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Story of road safety: seatbelts

Neil Briscoe

Words: Neil Briscoe - @neilmbriscoe

Published on: August 19, 2022

Words: Neil Briscoe - @neilmbriscoe

Published on: August 19, 2022

Clunk, click, every trip: seatbelts are arguably the most important road safety invention yet.

Volvo invented seatbelts, right? I mean, everyone knows that the Swedish car company, the one most strongly associated in everyone's minds with vehicular safety, is the one that first gave us seatbelts. Right?

Wrong. Well, partly wrong. Volvo had a major part to play in the story of seatbelts, but they're not its actual invention. In fact, seatbelts were first developed for something utterly unlike a car. They were invented for gliders...

Sir George Cayley is exactly the kind of inventor people imagine when they think about inventors. Born in 1773, he had the literal wealth of a baron, which gave him the free time to think about science, and his science of choice was aerodynamics. While we generally give credit for the invention of the modern aeroplane to the Wright brothers, or to German glider creator Otto Lilienthal, it was Cayley who really first put serious scientific thought into the theory of aerodynamics, and to how humans might exploit the field.

Cayley never flew any of his own creations, and he was successfully making human-carrying gliders from 1849 onwards, but he was canny enough to know that those who did sit in them would be better off being securely fastened in. And so the seatbelt was born - literally a leather belt that wrapped around both the wearer and their seat. The first patent for a seatbelt was issued to Edward J. Claghorn of New York City in 1885, as a device for keeping tourists safely strapped into taxis.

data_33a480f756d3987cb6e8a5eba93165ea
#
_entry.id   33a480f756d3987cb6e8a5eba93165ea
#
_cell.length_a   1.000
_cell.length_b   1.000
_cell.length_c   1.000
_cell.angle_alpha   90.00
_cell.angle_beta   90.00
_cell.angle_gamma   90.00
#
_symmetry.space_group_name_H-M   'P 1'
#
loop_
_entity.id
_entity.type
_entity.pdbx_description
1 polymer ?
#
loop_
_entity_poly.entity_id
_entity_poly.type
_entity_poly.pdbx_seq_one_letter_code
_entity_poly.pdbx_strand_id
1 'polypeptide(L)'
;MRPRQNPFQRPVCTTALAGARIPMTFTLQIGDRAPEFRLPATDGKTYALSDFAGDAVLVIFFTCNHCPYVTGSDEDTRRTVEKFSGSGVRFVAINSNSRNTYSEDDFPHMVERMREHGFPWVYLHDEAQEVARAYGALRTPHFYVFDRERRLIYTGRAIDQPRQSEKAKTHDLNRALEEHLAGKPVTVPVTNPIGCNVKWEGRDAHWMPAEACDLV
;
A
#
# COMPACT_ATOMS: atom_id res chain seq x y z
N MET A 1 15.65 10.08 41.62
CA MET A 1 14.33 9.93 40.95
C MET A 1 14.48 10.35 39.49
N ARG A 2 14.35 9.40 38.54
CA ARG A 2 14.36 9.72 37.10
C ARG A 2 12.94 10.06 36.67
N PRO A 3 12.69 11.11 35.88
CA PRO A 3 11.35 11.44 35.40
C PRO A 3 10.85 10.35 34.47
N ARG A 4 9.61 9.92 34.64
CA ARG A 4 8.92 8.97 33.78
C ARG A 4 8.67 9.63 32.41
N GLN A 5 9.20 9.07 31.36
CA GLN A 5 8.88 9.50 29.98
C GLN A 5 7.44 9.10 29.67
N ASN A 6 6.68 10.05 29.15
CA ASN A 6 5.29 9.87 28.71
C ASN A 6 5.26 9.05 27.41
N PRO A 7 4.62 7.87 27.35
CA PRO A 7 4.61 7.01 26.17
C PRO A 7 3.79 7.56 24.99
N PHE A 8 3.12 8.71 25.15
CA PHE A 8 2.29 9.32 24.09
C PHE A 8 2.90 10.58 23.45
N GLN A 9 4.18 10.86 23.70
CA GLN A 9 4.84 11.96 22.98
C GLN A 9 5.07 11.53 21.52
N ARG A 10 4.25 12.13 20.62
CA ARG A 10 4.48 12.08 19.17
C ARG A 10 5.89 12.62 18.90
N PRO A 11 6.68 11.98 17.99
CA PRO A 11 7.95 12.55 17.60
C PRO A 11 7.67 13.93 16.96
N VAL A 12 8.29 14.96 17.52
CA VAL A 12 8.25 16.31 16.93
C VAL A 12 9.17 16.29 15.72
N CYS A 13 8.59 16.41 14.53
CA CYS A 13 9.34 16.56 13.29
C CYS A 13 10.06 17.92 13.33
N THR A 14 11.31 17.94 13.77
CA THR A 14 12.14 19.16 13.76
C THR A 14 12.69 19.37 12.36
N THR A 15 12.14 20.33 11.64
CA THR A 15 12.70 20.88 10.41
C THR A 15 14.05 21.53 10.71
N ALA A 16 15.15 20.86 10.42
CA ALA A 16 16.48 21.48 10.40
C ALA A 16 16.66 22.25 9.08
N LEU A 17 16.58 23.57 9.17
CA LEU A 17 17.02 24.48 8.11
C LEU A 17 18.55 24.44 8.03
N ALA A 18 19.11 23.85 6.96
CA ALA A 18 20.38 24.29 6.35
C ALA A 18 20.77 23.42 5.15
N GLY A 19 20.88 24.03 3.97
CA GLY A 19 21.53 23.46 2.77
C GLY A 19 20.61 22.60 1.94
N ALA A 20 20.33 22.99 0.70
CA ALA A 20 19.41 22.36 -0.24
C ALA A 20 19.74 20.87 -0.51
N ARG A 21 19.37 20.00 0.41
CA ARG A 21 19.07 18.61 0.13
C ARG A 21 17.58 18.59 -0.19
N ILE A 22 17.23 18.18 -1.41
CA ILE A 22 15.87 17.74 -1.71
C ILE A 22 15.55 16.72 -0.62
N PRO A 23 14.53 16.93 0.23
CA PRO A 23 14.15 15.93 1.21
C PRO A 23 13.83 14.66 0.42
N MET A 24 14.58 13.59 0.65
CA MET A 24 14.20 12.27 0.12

Aviation would see the next development in the story of the seatbelt, when Benjamin Foulois, a pioneer pilot with the Aeronautical Division of the US Signals Corps (a forerunner of the modern US Air Force) worked out that a two-point lap belt, attached to the air frame, would help to keep him tightly in the seat of his flimsy 1910 aeroplane when it was flying through turbulence.

It's popularly thought that, in the early days of motorsport, it was better for the driver to be flung from the car in an accident, rather than remaining attached to it by a harness and suffering the almost inevitable fire that would follow. One who thought otherwise, and far earlier than people might think, was US racer Barney Oldfield, who asked the Irvin Air Chute company, a maker of parachutes, to design for him a safety harness to be used in the 1923 Indianapolis 500.

Harnesses didn't really start to enter into Formula One until after 1961, when the first roll-over hoops were made mandatory. Before that, there wouldn't have been much point in having a seatbelt as rolling over meant pretty much instant death anyway... Even then, many drivers preferred to race without one, still citing the risk of fire as being worse, but safety campaigners such as Jackie Stewart pushed hard for their adoption, and by 1972 a six-point racing harness was required in F1 as part of the rules of racing.

Fine, but a six-point harness is useless in a road car, as it doesn't allow you to stretch and move around to reach switches and so on. Lap belts, however, had started to trickle into cars in the 1950s. Nash was one of the first car makers to offer seatbelts, starting in 1949, while Ford began to offer them as an option (which only two per cent of buyers took up) from 1955. In Europe, Saab was the first car maker to fit standard seatbelts, starting from 1958.